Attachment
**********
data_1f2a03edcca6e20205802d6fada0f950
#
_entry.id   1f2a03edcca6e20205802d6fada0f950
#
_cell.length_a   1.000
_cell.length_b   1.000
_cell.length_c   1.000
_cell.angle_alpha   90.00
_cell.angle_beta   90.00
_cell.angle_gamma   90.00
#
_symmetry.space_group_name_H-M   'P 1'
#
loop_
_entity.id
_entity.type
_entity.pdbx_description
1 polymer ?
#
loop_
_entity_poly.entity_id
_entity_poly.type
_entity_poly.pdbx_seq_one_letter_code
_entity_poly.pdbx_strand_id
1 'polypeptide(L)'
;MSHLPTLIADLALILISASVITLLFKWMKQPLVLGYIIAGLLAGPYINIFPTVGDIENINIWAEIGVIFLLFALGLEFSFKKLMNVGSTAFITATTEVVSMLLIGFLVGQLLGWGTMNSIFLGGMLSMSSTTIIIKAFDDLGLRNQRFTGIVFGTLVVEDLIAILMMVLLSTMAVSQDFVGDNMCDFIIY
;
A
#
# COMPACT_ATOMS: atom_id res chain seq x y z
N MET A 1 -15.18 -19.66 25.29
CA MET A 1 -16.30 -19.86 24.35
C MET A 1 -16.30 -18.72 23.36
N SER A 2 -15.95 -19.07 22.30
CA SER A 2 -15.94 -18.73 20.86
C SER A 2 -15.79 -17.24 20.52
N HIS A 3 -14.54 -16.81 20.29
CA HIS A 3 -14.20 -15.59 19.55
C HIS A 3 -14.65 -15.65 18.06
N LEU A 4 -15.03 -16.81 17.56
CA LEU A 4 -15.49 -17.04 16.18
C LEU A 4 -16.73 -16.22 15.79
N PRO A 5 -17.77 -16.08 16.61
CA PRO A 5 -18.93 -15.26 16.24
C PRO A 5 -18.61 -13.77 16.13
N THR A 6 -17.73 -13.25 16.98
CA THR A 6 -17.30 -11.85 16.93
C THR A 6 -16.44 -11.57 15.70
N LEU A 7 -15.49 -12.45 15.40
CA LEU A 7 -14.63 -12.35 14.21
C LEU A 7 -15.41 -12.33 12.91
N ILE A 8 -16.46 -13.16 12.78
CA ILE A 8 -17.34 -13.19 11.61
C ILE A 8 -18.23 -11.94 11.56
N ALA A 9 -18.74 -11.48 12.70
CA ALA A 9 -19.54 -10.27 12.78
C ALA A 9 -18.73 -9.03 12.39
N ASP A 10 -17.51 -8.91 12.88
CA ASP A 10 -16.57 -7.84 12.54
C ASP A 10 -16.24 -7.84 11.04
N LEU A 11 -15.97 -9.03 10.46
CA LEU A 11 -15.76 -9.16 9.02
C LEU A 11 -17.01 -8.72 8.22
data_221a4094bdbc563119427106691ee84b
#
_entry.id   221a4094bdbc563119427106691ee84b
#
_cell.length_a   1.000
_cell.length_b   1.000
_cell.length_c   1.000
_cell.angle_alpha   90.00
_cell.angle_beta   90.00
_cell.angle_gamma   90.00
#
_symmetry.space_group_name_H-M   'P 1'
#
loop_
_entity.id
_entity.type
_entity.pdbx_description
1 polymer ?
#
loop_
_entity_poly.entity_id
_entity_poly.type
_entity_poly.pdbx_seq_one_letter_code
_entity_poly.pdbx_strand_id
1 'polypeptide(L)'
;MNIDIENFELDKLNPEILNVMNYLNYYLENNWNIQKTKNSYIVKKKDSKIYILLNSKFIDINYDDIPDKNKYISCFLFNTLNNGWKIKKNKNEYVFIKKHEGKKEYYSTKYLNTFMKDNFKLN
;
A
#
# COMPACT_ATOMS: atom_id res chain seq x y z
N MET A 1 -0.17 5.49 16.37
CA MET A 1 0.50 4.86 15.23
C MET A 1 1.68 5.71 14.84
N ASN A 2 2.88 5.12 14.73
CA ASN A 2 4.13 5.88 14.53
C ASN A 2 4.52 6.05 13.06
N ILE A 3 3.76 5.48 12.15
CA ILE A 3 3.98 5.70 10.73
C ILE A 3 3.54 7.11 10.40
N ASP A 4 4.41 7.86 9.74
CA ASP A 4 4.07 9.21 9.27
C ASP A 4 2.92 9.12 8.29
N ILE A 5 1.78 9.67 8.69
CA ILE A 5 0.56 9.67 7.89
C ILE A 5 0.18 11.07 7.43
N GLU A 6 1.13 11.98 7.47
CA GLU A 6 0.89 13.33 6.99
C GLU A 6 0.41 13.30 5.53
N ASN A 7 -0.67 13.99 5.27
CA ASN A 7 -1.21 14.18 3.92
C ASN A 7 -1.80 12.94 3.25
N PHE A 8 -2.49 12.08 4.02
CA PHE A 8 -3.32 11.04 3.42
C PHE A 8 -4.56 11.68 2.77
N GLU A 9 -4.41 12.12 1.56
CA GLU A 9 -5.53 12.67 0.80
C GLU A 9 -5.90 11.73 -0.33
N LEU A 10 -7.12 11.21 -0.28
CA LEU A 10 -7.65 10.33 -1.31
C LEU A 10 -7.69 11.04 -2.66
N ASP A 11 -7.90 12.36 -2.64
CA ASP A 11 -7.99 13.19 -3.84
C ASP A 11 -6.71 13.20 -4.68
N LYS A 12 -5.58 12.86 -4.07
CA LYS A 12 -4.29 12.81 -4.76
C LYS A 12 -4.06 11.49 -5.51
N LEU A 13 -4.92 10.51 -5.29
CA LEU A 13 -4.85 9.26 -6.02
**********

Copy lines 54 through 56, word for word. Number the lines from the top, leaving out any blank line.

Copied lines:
C ILE A 8 -18.23 -11.94 11.56
N ALA A 9 -18.74 -11.48 12.70
CA ALA A 9 -19.54 -10.27 12.78